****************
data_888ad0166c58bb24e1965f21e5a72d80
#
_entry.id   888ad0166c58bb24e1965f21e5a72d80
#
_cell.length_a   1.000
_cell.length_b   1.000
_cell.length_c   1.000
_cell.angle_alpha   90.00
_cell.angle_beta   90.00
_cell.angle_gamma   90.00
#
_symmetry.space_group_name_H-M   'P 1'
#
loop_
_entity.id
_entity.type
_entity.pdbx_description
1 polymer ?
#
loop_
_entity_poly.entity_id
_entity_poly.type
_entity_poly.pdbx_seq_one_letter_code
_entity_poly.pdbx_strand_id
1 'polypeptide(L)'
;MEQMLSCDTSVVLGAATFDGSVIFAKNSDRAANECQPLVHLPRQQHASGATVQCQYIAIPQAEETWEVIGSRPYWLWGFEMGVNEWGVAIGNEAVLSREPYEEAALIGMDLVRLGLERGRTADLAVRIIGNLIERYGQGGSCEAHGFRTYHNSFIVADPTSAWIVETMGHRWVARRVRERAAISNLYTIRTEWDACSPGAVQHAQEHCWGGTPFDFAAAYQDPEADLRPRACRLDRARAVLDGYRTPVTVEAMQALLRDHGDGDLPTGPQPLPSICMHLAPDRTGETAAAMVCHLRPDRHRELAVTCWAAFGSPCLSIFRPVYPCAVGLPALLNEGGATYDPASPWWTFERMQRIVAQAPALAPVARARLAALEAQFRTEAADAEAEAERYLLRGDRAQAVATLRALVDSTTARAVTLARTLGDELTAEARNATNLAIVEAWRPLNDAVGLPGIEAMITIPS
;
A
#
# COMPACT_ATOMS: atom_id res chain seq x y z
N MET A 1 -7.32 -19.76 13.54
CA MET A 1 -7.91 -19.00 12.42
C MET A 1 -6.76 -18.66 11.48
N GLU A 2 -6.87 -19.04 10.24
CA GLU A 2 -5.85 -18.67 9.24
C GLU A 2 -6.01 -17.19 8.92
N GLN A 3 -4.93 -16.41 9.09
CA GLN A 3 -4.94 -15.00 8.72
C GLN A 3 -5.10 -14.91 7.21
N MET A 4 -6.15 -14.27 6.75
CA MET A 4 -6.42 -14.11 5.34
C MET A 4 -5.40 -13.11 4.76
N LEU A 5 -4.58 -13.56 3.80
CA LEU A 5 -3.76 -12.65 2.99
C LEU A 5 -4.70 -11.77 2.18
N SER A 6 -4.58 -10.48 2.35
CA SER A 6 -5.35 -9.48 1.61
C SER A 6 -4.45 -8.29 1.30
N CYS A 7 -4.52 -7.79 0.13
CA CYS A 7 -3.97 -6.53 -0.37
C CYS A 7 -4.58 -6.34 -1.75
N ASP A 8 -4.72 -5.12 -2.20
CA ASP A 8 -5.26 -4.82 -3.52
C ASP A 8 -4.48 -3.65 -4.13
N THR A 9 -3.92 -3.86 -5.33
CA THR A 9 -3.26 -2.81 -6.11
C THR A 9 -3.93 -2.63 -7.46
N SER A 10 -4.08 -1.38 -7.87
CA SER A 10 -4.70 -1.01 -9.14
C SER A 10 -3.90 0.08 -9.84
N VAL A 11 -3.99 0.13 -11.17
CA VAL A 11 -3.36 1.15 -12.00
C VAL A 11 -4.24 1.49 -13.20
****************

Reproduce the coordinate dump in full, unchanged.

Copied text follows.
data_888ad0166c58bb24e1965f21e5a72d80
#
_entry.id   888ad0166c58bb24e1965f21e5a72d80
#
_cell.length_a   1.000
_cell.length_b   1.000
_cell.length_c   1.000
_cell.angle_alpha   90.00
_cell.angle_beta   90.00
_cell.angle_gamma   90.00
#
_symmetry.space_group_name_H-M   'P 1'
#
loop_
_entity.id
_entity.type
_entity.pdbx_description
1 polymer ?
#
loop_
_entity_poly.entity_id
_entity_poly.type
_entity_poly.pdbx_seq_one_letter_code
_entity_poly.pdbx_strand_id
1 'polypeptide(L)'
;MEQMLSCDTSVVLGAATFDGSVIFAKNSDRAANECQPLVHLPRQQHASGATVQCQYIAIPQAEETWEVIGSRPYWLWGFEMGVNEWGVAIGNEAVLSREPYEEAALIGMDLVRLGLERGRTADLAVRIIGNLIERYGQGGSCEAHGFRTYHNSFIVADPTSAWIVETMGHRWVARRVRERAAISNLYTIRTEWDACSPGAVQHAQEHCWGGTPFDFAAAYQDPEADLRPRACRLDRARAVLDGYRTPVTVEAMQALLRDHGDGDLPTGPQPLPSICMHLAPDRTGETAAAMVCHLRPDRHRELAVTCWAAFGSPCLSIFRPVYPCAVGLPALLNEGGATYDPASPWWTFERMQRIVAQAPALAPVARARLAALEAQFRTEAADAEAEAERYLLRGDRAQAVATLRALVDSTTARAVTLARTLGDELTAEARNATNLAIVEAWRPLNDAVGLPGIEAMITIPS
;
A
#
# COMPACT_ATOMS: atom_id res chain seq x y z
N MET A 1 -7.32 -19.76 13.54
CA MET A 1 -7.91 -19.00 12.42
C MET A 1 -6.76 -18.66 11.48
N GLU A 2 -6.87 -19.04 10.24
CA GLU A 2 -5.85 -18.67 9.24
C GLU A 2 -6.01 -17.19 8.92
N GLN A 3 -4.93 -16.41 9.09
CA GLN A 3 -4.94 -15.00 8.72
C GLN A 3 -5.10 -14.91 7.21
N MET A 4 -6.15 -14.27 6.75
CA MET A 4 -6.42 -14.11 5.34
C MET A 4 -5.40 -13.11 4.76
N LEU A 5 -4.58 -13.56 3.80
CA LEU A 5 -3.76 -12.65 2.99
C LEU A 5 -4.70 -11.77 2.18
N SER A 6 -4.58 -10.48 2.35
CA SER A 6 -5.35 -9.48 1.61
C SER A 6 -4.45 -8.29 1.30
N CYS A 7 -4.52 -7.79 0.13
CA CYS A 7 -3.97 -6.53 -0.37
C CYS A 7 -4.58 -6.34 -1.75
N ASP A 8 -4.72 -5.12 -2.20
CA ASP A 8 -5.26 -4.82 -3.52
C ASP A 8 -4.48 -3.65 -4.13
N THR A 9 -3.92 -3.86 -5.33
CA THR A 9 -3.26 -2.81 -6.11
C THR A 9 -3.93 -2.63 -7.46
N SER A 10 -4.08 -1.38 -7.87
CA SER A 10 -4.70 -1.01 -9.14
C SER A 10 -3.90 0.08 -9.84
N VAL A 11 -3.99 0.13 -11.17
CA VAL A 11 -3.36 1.15 -12.00
C VAL A 11 -4.24 1.49 -13.20